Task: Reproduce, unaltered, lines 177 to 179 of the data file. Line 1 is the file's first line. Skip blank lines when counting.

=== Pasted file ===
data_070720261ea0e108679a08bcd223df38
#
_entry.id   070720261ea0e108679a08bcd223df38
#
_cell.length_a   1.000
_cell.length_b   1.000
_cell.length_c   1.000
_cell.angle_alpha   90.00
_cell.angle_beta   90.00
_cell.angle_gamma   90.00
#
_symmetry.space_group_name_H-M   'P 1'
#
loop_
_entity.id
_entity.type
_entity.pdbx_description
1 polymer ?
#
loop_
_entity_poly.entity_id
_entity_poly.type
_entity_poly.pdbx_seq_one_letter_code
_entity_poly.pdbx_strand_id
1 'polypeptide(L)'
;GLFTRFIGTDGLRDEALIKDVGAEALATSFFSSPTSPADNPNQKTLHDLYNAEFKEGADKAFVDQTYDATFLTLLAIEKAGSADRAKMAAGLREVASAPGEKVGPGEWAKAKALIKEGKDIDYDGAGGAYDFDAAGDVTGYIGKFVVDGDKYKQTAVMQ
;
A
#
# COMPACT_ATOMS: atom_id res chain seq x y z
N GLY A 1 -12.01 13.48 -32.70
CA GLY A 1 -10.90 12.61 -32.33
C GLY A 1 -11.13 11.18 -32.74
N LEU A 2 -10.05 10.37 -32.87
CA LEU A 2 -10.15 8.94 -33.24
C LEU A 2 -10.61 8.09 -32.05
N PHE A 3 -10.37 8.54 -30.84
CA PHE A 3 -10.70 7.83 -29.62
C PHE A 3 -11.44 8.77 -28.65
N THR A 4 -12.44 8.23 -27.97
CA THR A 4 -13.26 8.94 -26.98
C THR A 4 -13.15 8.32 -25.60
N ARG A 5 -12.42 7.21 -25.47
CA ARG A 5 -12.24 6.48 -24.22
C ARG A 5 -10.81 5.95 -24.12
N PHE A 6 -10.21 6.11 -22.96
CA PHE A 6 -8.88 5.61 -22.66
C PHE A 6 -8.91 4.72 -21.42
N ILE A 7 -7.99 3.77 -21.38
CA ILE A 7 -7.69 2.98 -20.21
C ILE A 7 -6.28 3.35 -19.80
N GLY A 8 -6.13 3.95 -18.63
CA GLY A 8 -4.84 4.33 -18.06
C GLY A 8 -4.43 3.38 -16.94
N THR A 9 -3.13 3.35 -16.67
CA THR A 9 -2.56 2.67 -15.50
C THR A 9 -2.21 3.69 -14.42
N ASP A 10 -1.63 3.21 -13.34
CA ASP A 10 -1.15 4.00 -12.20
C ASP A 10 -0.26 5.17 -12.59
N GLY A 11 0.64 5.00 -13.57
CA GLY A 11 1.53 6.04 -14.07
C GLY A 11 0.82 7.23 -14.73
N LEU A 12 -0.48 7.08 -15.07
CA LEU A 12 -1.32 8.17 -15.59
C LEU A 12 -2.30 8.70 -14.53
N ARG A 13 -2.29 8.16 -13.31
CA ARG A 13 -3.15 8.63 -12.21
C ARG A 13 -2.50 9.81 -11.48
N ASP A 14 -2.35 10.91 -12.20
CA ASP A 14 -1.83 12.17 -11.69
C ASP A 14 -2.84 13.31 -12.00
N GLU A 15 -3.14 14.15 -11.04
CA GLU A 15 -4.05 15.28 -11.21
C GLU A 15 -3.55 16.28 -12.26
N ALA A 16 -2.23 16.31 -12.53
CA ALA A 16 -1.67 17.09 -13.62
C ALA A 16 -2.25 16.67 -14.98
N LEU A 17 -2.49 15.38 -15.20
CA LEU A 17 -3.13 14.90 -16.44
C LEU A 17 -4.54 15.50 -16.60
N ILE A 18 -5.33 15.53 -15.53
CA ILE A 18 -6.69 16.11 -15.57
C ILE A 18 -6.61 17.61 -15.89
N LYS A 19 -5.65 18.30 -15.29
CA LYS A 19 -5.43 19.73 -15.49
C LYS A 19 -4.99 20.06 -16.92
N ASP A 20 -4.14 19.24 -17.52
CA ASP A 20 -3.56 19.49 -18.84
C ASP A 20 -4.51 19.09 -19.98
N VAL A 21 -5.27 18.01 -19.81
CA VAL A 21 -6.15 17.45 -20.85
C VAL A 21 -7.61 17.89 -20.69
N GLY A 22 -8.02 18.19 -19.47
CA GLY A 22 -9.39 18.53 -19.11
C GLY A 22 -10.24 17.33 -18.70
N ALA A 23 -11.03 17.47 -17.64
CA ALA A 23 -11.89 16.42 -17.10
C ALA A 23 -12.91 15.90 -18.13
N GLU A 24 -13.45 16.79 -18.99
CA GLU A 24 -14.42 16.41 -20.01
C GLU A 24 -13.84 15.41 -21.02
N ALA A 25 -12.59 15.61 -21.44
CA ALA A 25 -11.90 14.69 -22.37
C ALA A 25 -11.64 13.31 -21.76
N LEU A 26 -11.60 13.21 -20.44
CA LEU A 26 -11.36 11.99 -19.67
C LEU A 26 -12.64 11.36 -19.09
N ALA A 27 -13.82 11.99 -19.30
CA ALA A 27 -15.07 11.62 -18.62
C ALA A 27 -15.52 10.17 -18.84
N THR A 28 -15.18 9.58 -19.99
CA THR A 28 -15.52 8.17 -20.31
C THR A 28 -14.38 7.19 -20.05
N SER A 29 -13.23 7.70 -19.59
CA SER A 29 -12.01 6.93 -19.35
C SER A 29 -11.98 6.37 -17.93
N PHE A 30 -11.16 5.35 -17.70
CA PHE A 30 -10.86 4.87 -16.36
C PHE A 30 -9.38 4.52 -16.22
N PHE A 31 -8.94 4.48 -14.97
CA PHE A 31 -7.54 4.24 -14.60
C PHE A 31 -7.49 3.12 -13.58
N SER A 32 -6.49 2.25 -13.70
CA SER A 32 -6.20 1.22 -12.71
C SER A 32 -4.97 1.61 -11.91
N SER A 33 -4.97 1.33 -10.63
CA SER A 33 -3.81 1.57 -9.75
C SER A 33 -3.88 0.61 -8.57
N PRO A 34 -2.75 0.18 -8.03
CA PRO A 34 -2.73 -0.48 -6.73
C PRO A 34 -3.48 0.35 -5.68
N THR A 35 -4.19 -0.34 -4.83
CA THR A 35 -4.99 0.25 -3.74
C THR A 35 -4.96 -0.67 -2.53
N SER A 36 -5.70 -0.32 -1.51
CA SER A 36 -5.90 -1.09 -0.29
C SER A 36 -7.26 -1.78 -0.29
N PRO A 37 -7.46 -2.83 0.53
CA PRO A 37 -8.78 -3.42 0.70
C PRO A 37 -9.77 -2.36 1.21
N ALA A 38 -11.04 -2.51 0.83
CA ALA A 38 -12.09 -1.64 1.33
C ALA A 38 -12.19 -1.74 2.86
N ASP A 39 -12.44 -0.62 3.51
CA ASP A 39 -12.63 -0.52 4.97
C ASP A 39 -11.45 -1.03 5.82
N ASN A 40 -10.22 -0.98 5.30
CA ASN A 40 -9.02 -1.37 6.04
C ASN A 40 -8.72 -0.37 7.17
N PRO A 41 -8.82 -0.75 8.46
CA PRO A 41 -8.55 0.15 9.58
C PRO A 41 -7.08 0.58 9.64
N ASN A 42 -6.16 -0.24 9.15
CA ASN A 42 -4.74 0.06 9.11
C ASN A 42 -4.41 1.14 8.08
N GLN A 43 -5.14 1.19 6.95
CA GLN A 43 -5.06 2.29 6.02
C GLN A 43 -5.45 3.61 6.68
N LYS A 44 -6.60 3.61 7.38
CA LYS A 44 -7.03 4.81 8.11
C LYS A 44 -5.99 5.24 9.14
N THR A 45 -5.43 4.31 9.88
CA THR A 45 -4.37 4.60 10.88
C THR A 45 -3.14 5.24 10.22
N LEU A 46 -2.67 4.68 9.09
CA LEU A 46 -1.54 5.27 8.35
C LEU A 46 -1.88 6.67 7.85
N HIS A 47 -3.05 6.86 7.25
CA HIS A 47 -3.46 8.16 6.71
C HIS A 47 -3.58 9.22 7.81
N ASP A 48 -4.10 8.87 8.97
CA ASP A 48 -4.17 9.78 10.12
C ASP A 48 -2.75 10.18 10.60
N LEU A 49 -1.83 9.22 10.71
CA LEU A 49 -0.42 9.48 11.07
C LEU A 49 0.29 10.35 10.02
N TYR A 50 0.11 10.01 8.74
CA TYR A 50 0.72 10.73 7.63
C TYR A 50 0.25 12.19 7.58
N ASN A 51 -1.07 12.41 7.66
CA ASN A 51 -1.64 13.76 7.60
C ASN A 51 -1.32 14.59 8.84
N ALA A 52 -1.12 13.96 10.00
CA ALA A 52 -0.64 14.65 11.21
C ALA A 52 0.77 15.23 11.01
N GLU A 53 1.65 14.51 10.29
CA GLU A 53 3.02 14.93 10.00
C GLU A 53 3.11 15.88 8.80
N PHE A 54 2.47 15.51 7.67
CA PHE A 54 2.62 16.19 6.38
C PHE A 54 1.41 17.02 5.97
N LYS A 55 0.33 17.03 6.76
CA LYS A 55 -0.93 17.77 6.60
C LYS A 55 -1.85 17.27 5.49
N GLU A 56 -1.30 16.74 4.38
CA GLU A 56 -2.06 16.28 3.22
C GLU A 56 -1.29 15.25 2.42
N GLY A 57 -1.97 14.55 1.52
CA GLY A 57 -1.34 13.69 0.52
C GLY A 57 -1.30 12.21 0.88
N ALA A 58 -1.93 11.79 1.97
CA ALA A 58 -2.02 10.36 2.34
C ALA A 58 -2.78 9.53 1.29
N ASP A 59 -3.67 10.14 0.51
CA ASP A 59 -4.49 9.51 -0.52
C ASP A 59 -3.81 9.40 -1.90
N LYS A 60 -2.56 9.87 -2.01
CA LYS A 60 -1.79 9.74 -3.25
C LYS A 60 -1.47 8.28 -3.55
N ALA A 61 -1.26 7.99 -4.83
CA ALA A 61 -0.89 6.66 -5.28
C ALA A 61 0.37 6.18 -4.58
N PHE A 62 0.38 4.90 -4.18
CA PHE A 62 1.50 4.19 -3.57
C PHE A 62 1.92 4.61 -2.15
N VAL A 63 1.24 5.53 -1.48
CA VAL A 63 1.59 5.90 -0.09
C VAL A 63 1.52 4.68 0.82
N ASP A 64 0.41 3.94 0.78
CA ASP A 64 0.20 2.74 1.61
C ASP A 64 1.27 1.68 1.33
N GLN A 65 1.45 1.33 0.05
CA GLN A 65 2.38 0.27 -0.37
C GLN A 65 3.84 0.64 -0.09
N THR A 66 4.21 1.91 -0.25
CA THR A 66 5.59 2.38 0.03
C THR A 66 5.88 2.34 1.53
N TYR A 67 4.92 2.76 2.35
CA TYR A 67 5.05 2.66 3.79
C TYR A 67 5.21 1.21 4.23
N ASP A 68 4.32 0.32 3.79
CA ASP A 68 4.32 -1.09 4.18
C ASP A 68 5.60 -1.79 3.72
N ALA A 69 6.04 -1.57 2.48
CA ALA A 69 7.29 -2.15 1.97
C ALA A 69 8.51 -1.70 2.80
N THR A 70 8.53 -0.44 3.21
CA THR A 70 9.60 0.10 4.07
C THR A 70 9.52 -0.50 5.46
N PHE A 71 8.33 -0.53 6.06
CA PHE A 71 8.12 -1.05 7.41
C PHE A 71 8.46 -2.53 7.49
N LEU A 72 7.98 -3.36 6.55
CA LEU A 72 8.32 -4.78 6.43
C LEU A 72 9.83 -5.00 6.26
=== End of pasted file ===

C LEU A 49 0.29 10.35 10.02
N TYR A 50 0.11 10.01 8.74
CA TYR A 50 0.72 10.73 7.63